While Spotted Wing Drosophila (SWD), an invasive species of fruit fly, did significant damage to fruit crops in Michigan in 2017, including cherries, raspberries and blueberries, there were literally zero reports of damage to saskatoon berry crops.
Saskatoon berries are harvested earlier in the summer than many other fruit varieties, which may have helped some. However, the SWD counts rose much earlier this year than in the past few years, which provided opportunities for damage, yet growers were spared.
The saving grace may be related to the character of the fruit itself. While saskatoons look much like blueberries, they are actually a pome fruit, a family of fruit that includes apples and pears.
The combination of season timing and fruit characteristics provide hope that, in this changing environment, saskatoons will remain a good crop for production, consumer satisfaction and economic return for growers.
For more information on Spotted Wing Drosophila in Michigan, go to http://www.ipm.msu.edu/invasive_species/spotted_wing_drosophila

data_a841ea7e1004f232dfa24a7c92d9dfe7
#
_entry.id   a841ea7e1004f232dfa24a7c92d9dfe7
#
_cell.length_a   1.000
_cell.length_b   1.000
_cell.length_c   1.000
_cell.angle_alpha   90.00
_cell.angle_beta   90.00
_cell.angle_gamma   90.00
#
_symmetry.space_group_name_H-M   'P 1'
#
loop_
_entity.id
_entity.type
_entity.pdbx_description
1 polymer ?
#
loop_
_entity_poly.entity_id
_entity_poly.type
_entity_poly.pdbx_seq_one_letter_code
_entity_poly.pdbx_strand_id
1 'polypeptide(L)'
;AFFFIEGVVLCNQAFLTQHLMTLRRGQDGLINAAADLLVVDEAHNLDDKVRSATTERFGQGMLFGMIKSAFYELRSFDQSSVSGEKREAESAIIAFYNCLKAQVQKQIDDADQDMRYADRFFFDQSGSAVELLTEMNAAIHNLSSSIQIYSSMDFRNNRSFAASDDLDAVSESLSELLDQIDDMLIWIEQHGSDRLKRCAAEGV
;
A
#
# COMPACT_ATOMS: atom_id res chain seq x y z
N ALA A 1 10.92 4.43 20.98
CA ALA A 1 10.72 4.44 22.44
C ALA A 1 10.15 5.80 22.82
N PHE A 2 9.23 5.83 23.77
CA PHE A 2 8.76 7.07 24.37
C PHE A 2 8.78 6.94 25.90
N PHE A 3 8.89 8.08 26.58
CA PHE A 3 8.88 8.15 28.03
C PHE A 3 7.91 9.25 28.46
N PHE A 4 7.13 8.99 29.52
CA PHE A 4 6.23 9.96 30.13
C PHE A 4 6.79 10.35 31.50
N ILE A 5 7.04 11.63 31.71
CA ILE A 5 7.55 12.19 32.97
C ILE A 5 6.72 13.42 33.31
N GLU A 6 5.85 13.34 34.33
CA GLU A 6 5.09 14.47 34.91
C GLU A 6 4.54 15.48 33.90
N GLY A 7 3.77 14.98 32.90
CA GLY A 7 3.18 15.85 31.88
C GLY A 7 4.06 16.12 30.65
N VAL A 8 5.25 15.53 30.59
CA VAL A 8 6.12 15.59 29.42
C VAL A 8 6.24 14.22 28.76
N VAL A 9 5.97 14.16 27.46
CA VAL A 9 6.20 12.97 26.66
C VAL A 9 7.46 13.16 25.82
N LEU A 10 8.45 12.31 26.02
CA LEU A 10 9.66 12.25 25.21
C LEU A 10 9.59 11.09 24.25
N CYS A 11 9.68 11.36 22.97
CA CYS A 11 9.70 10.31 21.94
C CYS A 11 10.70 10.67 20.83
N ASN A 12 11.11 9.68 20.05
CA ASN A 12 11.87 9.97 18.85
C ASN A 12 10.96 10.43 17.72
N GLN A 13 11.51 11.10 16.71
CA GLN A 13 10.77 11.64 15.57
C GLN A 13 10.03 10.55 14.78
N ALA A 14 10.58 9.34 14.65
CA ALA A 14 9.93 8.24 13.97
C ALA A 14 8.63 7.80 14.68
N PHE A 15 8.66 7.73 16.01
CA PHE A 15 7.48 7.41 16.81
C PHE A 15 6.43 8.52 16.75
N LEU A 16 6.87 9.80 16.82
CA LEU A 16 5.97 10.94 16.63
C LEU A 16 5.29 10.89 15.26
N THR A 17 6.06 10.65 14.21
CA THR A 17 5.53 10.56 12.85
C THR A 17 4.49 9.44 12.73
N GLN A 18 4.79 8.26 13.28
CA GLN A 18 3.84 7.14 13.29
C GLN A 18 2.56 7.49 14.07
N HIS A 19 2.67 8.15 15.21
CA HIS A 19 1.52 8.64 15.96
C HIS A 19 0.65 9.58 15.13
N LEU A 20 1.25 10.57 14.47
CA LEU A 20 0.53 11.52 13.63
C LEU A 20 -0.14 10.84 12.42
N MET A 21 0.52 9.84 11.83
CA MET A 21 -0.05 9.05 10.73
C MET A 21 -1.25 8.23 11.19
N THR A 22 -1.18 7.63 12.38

To learn more about saskatoon berries, keep reading on this site, and visit one or more of our members in July 2018 that offers U-Pick and/or a variety of products made with yummy saskatoon berries.
Background (From Michigan State University)
The Spotted Wing Drosophila (SWD) is a vinegar fly of East Asian origin that can cause damage to many fruit crops. This small insect has been in Hawaii since the 1980s, was detected in California in 2008, spread through the West Coast in 2009, and was detected in Florida, Utah, the Carolinas, Wisconsin and Michigan for the first time in 2010. Because the flies are only a few millimeters long and cannot fly very far, natural dispersion between states is unlikely. Human-assisted transportation is a more likely cause of the recent rapid spread. It appears that this insect has become widely established through North America.